Mao Zedong was one of the greatest military commanders in history, though he downplayed his own achievements. Field Marshal Montgomery, famous for rescuing two trapped US armies during the Battle of the Bulge in World War II, considered Mao’s victory at the Battle of the Four Crossings on par with the campaigns of legendary generals like Alexander the Great and Napoleon.
Mao triumphed despite lacking critical resources. His peasant army had no radios or other means of communication. Yet he united their efforts through simple but effective principles. Mao’s “Four Nevers” standing order gave clear guidance to his commanders: “Never be afraid to negotiate; never be afraid to retreat; never be afraid to change your plans; never be afraid to attack.”
To teach tactics to the masses, Mao condensed complex manoeuvres into four rhyming verses set to song. As the peasants marched to battle, they sang: “When the enemy advances, we retreat; when he escapes, we harass; when he retreats, we pursue; when he is tired, we attack.” As Mao explained: “Those sixteen characters are the basic directives for a counter-campaign against encirclement, for both strategic defence and offence, for strategic withdrawal and counteroffensive. Everything else was just an elaboration.”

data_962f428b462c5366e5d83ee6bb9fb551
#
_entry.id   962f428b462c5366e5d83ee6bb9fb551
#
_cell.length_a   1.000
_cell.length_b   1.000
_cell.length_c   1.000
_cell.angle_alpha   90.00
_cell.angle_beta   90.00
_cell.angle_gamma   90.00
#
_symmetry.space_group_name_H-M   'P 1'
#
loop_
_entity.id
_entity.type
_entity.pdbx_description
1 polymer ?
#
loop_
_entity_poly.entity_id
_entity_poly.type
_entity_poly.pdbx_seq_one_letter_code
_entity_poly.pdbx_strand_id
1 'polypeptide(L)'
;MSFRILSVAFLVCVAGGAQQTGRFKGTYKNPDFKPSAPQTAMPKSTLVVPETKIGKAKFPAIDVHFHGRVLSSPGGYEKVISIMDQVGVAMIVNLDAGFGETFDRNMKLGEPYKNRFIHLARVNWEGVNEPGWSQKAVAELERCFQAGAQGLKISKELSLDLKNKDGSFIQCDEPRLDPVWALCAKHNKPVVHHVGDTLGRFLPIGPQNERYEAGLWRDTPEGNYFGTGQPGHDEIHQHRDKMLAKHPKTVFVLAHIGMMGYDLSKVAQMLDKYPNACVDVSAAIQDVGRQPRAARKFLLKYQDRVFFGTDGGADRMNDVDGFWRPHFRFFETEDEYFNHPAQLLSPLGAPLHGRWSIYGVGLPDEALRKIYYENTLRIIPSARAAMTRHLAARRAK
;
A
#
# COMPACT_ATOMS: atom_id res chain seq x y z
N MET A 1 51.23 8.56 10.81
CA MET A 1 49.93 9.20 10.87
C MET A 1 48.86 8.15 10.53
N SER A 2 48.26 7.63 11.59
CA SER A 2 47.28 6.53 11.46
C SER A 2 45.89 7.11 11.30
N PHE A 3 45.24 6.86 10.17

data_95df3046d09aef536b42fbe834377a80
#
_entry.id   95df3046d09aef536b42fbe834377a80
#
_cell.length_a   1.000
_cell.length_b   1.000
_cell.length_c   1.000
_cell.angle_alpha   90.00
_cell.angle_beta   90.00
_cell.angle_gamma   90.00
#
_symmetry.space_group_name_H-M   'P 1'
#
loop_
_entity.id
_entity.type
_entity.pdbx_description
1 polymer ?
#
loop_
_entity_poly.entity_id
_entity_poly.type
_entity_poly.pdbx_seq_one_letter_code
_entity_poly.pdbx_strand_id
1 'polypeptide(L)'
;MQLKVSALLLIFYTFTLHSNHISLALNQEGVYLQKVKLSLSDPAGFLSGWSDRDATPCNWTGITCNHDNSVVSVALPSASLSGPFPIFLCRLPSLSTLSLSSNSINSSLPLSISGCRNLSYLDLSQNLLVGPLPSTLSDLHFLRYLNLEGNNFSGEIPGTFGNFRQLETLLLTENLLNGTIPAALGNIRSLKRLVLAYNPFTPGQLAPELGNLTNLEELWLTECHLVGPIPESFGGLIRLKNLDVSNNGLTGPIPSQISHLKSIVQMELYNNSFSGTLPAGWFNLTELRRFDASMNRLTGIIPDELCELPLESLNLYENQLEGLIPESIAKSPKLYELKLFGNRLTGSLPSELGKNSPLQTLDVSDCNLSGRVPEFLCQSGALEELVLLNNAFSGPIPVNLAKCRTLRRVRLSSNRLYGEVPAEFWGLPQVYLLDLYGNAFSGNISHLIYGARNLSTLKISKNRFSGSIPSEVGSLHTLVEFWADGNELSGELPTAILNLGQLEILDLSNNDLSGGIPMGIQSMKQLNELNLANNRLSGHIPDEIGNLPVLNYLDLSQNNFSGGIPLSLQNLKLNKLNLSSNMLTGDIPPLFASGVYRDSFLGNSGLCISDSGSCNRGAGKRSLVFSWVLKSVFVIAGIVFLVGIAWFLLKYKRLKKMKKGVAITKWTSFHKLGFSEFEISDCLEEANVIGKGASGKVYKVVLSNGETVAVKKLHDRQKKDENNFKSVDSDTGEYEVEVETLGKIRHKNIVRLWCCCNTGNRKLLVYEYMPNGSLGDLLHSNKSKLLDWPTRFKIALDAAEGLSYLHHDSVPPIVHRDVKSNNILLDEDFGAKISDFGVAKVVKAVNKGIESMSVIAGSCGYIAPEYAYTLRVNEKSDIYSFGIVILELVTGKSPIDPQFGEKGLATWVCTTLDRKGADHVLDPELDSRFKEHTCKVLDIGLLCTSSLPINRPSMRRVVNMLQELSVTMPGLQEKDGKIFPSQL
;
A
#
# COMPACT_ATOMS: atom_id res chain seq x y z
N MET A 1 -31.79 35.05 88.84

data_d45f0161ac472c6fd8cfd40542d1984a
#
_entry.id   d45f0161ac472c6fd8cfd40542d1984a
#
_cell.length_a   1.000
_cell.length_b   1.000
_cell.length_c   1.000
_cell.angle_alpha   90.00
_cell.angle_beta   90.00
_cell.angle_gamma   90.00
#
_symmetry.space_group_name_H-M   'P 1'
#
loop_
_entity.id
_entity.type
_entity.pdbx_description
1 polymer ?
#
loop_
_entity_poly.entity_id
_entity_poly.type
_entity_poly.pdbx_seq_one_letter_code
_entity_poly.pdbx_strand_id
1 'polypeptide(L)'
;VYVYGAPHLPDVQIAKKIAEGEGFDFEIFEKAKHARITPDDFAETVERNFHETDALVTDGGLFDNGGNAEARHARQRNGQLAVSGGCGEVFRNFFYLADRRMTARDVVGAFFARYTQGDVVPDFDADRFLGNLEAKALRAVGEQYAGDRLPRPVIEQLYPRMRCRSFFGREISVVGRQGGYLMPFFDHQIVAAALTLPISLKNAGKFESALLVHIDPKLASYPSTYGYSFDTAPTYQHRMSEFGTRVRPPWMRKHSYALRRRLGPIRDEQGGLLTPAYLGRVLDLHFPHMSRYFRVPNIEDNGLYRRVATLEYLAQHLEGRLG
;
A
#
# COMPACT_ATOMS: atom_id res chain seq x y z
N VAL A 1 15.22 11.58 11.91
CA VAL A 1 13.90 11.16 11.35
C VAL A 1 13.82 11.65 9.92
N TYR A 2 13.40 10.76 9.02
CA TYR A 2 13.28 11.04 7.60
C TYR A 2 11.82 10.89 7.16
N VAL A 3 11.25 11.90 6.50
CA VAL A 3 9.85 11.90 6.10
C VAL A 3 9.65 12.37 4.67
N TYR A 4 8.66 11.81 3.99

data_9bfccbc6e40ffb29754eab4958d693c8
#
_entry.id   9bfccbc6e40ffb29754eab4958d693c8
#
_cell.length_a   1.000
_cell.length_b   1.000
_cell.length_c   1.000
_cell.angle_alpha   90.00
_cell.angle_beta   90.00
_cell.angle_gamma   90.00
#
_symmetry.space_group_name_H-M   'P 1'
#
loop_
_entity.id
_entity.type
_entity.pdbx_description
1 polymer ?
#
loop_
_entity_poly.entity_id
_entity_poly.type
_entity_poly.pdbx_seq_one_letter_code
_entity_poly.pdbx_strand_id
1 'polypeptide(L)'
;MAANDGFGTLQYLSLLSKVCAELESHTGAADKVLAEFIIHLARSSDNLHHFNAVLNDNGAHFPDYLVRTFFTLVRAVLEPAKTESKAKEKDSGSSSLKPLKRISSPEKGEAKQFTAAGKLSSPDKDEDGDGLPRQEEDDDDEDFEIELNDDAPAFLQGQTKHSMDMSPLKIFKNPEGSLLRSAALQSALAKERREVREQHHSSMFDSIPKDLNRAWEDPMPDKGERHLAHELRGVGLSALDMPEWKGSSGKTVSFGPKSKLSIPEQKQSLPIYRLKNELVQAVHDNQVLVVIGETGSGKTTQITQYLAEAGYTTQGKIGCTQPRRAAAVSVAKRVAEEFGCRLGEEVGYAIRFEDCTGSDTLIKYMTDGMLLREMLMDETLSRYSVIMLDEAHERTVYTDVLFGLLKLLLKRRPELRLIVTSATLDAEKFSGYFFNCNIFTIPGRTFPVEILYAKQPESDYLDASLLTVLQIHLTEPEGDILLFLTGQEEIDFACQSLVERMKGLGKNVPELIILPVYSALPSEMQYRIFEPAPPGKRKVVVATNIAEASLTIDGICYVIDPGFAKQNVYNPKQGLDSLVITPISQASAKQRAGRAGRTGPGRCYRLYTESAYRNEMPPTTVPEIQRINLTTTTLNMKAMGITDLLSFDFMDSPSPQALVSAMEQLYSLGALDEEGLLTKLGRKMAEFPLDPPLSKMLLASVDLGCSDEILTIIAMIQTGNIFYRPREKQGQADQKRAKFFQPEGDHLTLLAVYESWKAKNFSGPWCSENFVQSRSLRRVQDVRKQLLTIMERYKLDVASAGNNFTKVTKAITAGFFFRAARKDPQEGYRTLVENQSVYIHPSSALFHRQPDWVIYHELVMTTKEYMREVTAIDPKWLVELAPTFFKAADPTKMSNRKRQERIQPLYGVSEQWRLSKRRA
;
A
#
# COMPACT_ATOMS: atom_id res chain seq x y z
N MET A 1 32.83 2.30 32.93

Much in the business world today can be called “just an elaboration” that often gets in the way of what your organisation should really be doing. For those who want to dampen this noise and instead get pragmatic advice about how to improve your organisation quickly, painlessly and inexpensively follow me here over the next few months as I explore the 40 principles (guides to action) at the heart of Wardley mapping — a revolutionary approach to increasing your awareness of what’s happening around you and your organisation’s ability to adapt and out-compete rivals.
(Mao story h/t @godfreeTrh)